BMW M3 Convertible (2008): first official pictures

Published: 18 January 2008

The M3 family has swelled further with BMW’s announcement of the new convertible version - and a twin-clutch gearbox. This is the first M3 with a folding metal hardtop, and the first with BMW's new transmission.

It's a new seven-speed gearbox called M DCT gearbox – a double-clutch affair (like VW's seven-speed DSG) allowing near-instant changes, with little drop in power. The new transmission works with BMW’s Drivelogic, offering 11 different settings including Launch Control. Expect it as an option to be added across the M3 range when the convertible arrives in summer 2008.

Styling changes

The M3 cab is distinguished from regular 3-series drop-tops by the powerdome on the bonnet and enlarged front air intakes; other telltale signs are the M-division gills on the side and fast M3 door mirrors. Beefed-up alloys are borrowed from the coupe, the carbon roof is not (for obvious reasons).

BMW claims the new convertible is 50 percent stronger than its predecessor, with less flex but added weight. The M3 Convertible weighs 135kg more than the coupe.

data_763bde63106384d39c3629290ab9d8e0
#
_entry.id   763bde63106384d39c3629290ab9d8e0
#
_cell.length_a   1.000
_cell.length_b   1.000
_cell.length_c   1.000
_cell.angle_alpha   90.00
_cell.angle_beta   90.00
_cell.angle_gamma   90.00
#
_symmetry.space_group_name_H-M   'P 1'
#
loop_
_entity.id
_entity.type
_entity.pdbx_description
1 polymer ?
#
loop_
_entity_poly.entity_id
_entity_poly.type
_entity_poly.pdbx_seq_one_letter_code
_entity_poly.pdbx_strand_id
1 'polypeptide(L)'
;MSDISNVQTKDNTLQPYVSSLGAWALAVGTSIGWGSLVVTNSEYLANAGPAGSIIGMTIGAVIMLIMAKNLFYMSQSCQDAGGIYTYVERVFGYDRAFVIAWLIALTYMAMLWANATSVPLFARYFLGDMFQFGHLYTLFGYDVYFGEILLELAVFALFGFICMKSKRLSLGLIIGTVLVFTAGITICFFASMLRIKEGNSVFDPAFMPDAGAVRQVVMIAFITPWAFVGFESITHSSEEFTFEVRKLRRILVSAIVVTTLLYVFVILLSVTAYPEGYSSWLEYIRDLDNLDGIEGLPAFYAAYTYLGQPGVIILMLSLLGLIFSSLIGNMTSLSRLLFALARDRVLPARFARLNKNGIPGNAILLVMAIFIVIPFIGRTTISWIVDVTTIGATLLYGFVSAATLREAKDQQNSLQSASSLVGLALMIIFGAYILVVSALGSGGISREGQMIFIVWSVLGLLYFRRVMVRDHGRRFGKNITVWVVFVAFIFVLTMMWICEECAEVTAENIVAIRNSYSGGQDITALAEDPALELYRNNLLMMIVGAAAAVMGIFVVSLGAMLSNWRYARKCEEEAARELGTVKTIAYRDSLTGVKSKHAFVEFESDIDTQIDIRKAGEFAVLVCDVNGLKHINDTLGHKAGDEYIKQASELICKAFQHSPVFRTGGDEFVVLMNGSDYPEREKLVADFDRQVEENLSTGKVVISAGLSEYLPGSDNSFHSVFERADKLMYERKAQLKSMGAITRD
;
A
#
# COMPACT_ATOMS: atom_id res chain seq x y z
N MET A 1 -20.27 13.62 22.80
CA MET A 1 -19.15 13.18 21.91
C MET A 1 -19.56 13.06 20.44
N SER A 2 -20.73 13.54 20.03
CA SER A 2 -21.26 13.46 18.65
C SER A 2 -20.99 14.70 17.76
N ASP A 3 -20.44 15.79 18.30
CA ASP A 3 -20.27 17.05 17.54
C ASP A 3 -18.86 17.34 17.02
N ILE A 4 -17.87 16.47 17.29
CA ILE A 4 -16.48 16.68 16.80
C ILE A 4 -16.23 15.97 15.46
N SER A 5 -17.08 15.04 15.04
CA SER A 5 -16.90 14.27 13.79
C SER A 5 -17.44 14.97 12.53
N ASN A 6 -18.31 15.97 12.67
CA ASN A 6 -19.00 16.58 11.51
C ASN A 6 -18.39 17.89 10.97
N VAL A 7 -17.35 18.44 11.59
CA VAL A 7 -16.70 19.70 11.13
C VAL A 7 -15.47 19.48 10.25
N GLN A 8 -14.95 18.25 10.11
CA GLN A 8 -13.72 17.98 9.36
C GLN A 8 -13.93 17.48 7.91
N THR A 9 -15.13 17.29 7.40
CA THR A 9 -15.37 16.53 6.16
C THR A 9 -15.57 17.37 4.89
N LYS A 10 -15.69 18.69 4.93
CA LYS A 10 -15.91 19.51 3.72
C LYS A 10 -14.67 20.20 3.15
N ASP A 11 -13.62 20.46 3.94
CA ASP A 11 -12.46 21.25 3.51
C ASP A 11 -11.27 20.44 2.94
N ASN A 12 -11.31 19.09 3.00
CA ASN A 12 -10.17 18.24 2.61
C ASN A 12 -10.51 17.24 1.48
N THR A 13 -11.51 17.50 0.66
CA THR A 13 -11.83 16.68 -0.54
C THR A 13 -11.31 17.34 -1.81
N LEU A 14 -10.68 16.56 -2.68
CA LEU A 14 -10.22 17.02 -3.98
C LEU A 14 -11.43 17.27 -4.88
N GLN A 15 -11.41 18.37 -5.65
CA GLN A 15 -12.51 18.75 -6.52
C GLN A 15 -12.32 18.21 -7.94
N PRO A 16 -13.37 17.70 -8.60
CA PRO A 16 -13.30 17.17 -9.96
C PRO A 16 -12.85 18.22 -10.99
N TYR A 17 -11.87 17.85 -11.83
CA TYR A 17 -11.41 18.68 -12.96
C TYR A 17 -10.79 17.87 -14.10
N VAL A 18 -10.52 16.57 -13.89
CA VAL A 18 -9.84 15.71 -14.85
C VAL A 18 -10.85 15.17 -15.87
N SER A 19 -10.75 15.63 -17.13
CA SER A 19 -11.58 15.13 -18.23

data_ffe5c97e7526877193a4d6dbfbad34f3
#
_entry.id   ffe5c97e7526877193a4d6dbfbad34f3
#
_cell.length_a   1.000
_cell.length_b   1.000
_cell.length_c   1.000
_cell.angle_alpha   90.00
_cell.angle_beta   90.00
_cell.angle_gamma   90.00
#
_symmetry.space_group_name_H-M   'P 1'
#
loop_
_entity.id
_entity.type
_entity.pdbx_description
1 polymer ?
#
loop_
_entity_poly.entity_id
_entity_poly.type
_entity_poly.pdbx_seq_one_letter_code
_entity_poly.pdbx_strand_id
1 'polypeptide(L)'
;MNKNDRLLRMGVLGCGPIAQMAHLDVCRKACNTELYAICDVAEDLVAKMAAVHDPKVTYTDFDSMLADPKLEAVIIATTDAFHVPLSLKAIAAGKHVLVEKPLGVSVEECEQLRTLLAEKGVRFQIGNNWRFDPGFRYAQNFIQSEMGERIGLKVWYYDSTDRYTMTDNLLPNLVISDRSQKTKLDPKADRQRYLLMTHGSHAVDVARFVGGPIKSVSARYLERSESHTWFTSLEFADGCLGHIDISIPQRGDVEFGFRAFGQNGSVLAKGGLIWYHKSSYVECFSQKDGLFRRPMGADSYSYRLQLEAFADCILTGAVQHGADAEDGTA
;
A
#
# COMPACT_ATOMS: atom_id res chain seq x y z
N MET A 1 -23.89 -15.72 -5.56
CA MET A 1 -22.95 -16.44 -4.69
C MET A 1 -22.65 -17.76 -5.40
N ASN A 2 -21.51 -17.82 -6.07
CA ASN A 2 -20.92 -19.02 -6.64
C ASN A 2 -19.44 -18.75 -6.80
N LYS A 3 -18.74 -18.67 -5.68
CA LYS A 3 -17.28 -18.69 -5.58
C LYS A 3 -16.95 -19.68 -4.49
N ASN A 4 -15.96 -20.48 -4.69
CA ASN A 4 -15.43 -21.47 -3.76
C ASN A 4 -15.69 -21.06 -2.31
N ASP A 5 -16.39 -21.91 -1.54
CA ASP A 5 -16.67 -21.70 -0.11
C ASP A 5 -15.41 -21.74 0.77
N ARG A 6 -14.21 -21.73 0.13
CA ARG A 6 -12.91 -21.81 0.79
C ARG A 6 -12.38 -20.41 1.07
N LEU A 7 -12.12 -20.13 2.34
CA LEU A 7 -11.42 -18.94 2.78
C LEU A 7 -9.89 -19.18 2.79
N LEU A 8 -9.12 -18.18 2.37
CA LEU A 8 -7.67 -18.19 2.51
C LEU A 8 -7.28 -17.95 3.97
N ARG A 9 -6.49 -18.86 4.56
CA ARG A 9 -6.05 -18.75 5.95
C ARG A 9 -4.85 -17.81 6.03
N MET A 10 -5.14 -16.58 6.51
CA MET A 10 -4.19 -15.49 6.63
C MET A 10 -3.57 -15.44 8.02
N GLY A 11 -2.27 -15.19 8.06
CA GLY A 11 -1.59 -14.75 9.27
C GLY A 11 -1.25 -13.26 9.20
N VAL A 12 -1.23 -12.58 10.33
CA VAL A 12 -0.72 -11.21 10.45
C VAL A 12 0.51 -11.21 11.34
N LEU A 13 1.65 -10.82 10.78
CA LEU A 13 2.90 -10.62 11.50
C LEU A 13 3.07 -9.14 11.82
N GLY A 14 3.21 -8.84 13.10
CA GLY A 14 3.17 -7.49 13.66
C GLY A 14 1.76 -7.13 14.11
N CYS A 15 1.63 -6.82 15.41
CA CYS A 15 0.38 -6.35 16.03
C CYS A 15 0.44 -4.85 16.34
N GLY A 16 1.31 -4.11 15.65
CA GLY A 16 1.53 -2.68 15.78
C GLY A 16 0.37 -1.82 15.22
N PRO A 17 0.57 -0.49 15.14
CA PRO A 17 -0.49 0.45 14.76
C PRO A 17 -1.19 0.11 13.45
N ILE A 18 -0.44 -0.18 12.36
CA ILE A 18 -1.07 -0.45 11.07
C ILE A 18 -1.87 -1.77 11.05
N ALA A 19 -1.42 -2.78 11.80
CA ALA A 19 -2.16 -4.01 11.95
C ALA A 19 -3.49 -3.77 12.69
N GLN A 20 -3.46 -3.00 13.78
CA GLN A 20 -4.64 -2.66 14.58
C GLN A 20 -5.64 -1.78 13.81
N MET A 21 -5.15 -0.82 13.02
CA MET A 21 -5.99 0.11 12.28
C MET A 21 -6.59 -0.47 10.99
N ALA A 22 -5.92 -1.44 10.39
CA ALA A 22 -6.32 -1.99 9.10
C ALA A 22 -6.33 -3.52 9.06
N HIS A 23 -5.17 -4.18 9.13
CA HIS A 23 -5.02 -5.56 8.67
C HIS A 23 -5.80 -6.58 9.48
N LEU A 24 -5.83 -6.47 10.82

The performance from the M3's 414bhp V8 suffers from the extra heft, but the 4.0-litre still pulls the car to 62mph in 5.3 seconds - not exactly slow. Top speed remains a limited 155mph. The M-differential also makes an appearance, potentially making this one of the most entertaining open-tops to sling around.

As with other M3s, Regenerative Braking will be part of the package, although it's not some sort of fancy hybrid. All M3s only charge the alternator when on the overrun, so when you lift off the throttle the energy isn't wasted, although with a combined 21.9mpg and 309g/km emissions, owners won’t be buying this one for its green credentials.

The car will be shown to the public at Geneva and is expected to make it to the UK, one of the M division’s strongest markets, nicely in time for summer. Expect to pay round £55,000. And fear not, the air-conditioning adjusts when you open the roof, so you can stay warm, even if the British weather is anything but.

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